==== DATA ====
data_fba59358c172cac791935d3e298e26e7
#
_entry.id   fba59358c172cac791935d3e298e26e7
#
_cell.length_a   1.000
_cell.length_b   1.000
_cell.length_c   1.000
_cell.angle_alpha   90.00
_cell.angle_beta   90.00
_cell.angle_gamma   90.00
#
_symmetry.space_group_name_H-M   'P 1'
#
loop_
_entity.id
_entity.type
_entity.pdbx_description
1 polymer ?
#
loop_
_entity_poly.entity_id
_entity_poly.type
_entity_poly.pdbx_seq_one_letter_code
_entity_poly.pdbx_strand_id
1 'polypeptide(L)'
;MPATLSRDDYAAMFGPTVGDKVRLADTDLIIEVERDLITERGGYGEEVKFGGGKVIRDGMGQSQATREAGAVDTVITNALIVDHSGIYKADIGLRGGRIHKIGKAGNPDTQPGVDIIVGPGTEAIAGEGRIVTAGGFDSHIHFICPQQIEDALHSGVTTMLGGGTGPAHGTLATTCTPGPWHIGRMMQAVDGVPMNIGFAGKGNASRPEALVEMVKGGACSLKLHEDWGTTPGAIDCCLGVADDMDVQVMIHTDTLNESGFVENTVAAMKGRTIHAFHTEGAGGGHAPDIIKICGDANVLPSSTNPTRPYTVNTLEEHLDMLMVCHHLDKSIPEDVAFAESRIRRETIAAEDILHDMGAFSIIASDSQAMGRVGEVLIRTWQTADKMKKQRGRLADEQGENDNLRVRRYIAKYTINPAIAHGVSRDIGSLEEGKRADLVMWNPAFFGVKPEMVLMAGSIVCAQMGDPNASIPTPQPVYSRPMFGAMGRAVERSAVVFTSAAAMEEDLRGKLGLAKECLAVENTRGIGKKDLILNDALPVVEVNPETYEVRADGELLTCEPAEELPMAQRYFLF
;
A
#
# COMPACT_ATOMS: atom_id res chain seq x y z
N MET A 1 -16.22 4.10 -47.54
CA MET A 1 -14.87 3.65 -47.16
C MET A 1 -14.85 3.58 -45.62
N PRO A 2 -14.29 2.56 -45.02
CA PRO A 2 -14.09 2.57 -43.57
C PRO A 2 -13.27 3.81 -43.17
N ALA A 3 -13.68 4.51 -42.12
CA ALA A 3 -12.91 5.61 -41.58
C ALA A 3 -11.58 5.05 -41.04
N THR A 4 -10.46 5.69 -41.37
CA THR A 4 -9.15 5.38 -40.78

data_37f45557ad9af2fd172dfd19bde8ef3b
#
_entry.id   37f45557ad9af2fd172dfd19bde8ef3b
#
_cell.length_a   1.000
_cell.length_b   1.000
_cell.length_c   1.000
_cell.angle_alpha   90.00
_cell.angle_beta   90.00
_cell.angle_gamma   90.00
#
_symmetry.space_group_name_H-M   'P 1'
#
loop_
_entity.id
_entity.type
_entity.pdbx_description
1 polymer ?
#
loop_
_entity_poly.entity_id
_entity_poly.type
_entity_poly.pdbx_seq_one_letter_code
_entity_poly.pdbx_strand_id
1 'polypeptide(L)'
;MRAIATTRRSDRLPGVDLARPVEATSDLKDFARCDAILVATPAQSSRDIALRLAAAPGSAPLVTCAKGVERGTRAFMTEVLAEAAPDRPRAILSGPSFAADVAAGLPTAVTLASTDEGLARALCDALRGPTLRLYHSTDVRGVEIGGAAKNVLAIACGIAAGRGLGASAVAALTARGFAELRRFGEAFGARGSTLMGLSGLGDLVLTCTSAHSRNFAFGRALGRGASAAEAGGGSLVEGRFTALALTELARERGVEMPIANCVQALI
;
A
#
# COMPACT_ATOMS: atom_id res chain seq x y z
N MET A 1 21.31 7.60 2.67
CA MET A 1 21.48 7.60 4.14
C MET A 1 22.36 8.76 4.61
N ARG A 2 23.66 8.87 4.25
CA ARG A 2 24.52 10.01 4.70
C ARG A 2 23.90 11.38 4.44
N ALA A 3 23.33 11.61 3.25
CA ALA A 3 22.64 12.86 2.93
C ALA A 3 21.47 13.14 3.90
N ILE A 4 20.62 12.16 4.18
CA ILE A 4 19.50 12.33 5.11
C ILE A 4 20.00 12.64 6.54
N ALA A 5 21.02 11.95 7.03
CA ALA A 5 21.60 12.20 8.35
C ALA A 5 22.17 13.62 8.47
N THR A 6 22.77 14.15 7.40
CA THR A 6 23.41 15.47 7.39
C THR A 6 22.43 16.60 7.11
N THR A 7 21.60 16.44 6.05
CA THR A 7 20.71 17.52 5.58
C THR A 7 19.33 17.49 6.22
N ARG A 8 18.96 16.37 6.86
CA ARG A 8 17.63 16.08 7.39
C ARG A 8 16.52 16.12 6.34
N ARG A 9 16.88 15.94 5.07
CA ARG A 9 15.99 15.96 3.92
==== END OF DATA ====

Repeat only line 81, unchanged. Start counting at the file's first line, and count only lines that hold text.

N ILE A 4 20.62 12.16 4.18